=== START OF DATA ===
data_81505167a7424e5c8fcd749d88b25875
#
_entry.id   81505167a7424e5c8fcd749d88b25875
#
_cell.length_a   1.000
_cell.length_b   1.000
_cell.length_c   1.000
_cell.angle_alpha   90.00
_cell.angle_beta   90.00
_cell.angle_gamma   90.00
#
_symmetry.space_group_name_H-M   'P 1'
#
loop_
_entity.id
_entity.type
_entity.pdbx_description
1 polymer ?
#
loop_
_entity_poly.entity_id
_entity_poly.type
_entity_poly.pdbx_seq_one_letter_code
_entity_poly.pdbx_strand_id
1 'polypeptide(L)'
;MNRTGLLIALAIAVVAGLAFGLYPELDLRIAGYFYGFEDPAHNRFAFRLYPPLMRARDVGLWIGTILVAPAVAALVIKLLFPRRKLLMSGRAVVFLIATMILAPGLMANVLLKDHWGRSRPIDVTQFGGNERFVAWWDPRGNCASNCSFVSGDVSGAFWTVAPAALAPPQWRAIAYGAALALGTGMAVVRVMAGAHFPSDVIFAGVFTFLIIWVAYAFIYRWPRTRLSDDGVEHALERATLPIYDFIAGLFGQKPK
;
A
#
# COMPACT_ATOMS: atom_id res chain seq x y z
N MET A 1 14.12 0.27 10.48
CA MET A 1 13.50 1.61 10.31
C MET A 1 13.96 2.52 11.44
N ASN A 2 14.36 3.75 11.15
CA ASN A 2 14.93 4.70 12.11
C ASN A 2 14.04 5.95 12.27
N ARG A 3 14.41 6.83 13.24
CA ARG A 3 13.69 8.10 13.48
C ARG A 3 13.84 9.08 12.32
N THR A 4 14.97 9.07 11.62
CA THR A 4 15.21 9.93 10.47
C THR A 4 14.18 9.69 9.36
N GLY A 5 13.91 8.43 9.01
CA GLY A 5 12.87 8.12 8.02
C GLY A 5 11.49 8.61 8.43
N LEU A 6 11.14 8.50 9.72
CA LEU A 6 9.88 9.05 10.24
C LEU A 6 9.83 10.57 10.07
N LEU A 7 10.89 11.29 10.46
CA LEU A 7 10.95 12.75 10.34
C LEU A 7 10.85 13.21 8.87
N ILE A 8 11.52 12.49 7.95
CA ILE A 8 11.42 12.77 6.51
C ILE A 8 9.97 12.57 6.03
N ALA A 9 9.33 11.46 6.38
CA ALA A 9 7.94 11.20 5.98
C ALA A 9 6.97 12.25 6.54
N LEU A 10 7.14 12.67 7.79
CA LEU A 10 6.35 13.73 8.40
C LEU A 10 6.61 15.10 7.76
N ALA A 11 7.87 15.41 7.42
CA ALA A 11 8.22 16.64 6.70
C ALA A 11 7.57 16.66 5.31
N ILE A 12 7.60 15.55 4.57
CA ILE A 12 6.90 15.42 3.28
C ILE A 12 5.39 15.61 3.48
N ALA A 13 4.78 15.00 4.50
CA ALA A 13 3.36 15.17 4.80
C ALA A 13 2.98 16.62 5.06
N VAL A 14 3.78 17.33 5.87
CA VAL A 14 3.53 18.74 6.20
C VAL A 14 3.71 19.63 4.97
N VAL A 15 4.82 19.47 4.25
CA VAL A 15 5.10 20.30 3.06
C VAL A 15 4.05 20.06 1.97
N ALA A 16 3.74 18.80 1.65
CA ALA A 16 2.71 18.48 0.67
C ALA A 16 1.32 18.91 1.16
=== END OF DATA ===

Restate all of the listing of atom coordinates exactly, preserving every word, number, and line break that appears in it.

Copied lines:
data_81505167a7424e5c8fcd749d88b25875
#
_entry.id   81505167a7424e5c8fcd749d88b25875
#
_cell.length_a   1.000
_cell.length_b   1.000
_cell.length_c   1.000
_cell.angle_alpha   90.00
_cell.angle_beta   90.00
_cell.angle_gamma   90.00
#
_symmetry.space_group_name_H-M   'P 1'
#
loop_
_entity.id
_entity.type
_entity.pdbx_description
1 polymer ?
#
loop_
_entity_poly.entity_id
_entity_poly.type
_entity_poly.pdbx_seq_one_letter_code
_entity_poly.pdbx_strand_id
1 'polypeptide(L)'
;MNRTGLLIALAIAVVAGLAFGLYPELDLRIAGYFYGFEDPAHNRFAFRLYPPLMRARDVGLWIGTILVAPAVAALVIKLLFPRRKLLMSGRAVVFLIATMILAPGLMANVLLKDHWGRSRPIDVTQFGGNERFVAWWDPRGNCASNCSFVSGDVSGAFWTVAPAALAPPQWRAIAYGAALALGTGMAVVRVMAGAHFPSDVIFAGVFTFLIIWVAYAFIYRWPRTRLSDDGVEHALERATLPIYDFIAGLFGQKPK
;
A
#
# COMPACT_ATOMS: atom_id res chain seq x y z
N MET A 1 14.12 0.27 10.48
CA MET A 1 13.50 1.61 10.31
C MET A 1 13.96 2.52 11.44
N ASN A 2 14.36 3.75 11.15
CA ASN A 2 14.93 4.70 12.11
C ASN A 2 14.04 5.95 12.27
N ARG A 3 14.41 6.83 13.24
CA ARG A 3 13.69 8.10 13.48
C ARG A 3 13.84 9.08 12.32
N THR A 4 14.97 9.07 11.62
CA THR A 4 15.21 9.93 10.47
C THR A 4 14.18 9.69 9.36
N GLY A 5 13.91 8.43 9.01
CA GLY A 5 12.87 8.12 8.02
C GLY A 5 11.49 8.61 8.43
N LEU A 6 11.14 8.50 9.72
CA LEU A 6 9.88 9.05 10.24
C LEU A 6 9.83 10.57 10.07
N LEU A 7 10.89 11.29 10.46
CA LEU A 7 10.95 12.75 10.34
C LEU A 7 10.85 13.21 8.87
N ILE A 8 11.52 12.49 7.95
CA ILE A 8 11.42 12.77 6.51
C ILE A 8 9.97 12.57 6.03
N ALA A 9 9.33 11.46 6.38
CA ALA A 9 7.94 11.20 5.98
C ALA A 9 6.97 12.25 6.54
N LEU A 10 7.14 12.67 7.79
CA LEU A 10 6.35 13.73 8.40
C LEU A 10 6.61 15.10 7.76
N ALA A 11 7.87 15.41 7.42
CA ALA A 11 8.22 16.64 6.70
C ALA A 11 7.57 16.66 5.31
N ILE A 12 7.60 15.55 4.57
CA ILE A 12 6.90 15.42 3.28
C ILE A 12 5.39 15.61 3.48
N ALA A 13 4.78 15.00 4.50
CA ALA A 13 3.36 15.17 4.80
C ALA A 13 2.98 16.62 5.06
N VAL A 14 3.78 17.33 5.87
CA VAL A 14 3.53 18.74 6.20
C VAL A 14 3.71 19.63 4.97
N VAL A 15 4.82 19.47 4.25
CA VAL A 15 5.10 20.30 3.06
C VAL A 15 4.05 20.06 1.97
N ALA A 16 3.74 18.80 1.65
CA ALA A 16 2.71 18.48 0.67
C ALA A 16 1.32 18.91 1.16